With his Royal Shakespeare Company training, you might expect Patrick Stewart to equate comedy with the classics of Wilde or Shaw. But Star Trek's Captain Picard defines himself as the world's "number-one Beavis and Butt-head fan."
"I am probably the only Academy member who voted for "Beavis and Butt-head Do America" for best picture," says Stewart, who stars on the big screen in the new "Star Trek: Insurrection." "This past weekend I was doing my estate planning and I left my entire Beavis and Butt-head collection to my son."
Actually, a sense of humor seems to be a prerequisite for admission to the crew of the Starship Enterprise. Amazingly, after 178 TV episodes, three features and over a decade of collaboration, the "Next Generation" actors have kept their camaraderie, and their funny bones, intact. It's a far cry from the cast of the first Star Trek series -- many of whom have written tell-all memoirs that paint a dismal picture of their captain, William Shatner.
To partake of the good fellowship, though, you need a thick skin. "On the set you can say anything to anyone," says Jonathan Frakes, who directed Insurrection and also appears as Commander Will Riker. "You better not show up in the morning, unless you're prepared to be verbally bludgeoned."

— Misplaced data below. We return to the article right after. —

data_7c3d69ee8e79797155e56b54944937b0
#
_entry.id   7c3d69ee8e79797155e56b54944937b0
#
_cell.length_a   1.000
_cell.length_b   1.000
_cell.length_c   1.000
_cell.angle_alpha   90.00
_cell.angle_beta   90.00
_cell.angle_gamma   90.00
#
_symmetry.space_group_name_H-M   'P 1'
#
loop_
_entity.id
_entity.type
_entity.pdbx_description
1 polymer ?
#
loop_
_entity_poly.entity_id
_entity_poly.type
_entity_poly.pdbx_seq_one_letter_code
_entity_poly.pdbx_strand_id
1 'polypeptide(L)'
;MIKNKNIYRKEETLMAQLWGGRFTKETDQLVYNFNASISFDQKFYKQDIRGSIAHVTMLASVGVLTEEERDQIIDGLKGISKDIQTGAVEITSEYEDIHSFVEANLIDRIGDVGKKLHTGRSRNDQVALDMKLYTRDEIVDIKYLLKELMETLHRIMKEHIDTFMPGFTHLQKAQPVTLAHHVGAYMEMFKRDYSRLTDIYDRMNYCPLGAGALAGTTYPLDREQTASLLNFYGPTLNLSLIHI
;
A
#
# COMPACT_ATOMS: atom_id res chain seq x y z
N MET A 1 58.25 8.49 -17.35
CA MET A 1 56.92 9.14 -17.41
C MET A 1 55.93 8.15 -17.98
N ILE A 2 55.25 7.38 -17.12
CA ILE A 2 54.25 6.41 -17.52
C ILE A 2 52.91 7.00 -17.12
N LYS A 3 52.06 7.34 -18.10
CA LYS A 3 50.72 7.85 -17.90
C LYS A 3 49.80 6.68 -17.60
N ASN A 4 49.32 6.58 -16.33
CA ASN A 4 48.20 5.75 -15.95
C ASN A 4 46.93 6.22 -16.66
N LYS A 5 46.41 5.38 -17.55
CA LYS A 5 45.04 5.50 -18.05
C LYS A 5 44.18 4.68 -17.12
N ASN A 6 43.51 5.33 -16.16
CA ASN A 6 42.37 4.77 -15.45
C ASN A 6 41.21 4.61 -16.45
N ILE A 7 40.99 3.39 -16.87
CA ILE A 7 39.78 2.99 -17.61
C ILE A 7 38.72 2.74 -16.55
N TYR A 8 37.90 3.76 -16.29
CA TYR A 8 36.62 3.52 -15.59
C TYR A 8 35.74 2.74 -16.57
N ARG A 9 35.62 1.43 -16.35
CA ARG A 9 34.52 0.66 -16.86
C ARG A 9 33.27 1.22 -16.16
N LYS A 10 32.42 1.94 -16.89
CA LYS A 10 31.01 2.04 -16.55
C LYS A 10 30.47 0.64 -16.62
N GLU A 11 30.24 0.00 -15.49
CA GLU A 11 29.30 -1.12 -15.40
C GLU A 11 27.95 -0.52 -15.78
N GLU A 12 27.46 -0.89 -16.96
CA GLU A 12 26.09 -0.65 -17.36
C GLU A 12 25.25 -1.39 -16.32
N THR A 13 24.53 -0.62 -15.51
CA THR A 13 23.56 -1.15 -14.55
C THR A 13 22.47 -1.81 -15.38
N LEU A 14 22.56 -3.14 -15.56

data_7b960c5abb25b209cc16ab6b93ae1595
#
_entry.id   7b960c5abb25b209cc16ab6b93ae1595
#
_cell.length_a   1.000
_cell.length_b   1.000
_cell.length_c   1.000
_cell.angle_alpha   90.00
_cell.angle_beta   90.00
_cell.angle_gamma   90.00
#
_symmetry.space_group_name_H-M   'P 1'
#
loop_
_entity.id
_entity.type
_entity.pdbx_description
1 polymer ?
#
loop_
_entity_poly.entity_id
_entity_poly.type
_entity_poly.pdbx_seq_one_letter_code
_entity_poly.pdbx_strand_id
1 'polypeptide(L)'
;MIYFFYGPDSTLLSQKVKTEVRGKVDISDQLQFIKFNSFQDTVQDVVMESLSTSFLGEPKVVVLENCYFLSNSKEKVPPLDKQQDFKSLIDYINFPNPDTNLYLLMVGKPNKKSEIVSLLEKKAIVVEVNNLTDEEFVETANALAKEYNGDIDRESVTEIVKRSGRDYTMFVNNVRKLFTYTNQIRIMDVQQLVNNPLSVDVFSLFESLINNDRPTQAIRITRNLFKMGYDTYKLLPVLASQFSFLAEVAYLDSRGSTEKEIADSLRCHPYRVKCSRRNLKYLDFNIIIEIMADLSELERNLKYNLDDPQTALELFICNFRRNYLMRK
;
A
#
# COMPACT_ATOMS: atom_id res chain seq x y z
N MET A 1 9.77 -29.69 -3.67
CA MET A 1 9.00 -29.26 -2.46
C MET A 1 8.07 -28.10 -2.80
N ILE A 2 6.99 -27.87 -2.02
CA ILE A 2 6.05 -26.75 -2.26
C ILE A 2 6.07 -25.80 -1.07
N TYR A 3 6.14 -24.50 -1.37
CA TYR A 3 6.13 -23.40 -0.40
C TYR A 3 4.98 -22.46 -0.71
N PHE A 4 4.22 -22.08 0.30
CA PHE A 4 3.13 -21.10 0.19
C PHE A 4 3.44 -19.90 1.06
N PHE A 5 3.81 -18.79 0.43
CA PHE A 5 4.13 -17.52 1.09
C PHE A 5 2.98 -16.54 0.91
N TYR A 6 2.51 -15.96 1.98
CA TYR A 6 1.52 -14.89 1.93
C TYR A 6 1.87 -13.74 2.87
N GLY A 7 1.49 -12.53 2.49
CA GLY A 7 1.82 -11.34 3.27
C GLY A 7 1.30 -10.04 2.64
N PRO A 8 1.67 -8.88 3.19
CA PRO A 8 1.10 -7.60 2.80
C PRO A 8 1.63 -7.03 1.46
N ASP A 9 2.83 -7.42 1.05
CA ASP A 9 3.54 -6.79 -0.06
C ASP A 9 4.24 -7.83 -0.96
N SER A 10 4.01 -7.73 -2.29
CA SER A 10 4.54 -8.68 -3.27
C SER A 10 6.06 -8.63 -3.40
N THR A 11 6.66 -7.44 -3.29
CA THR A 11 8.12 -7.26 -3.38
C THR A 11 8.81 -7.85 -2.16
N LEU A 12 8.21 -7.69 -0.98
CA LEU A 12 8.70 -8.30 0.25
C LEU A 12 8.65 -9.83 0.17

For one thing, everyone has his own Patrick Stewart imitation. At the "Insurrection" press junket, Brent Spiner (Data) used his roundest Shakespearean tones to intone: "Make it SOOOHHH!" It was pretty impressive, but he admitted the best Patrick Stewart on the Enterprise (other than Stewart himself, of course) is Marina Sirtis.
In "Insurrection," for once, the humor actually shows up on screen: The movie has more laughs -- and less angst -- than previous outings. And although Star Trek fans are traditionally male, this kinder, funnier "Insurrection" may be more appealing to than its predecessors to the female audience. "Women have asked me 'Is this a chick flick,?'" says Frakes. "I say 'Yes -- but we still blow up spaceships!'"
-- Sean Doorly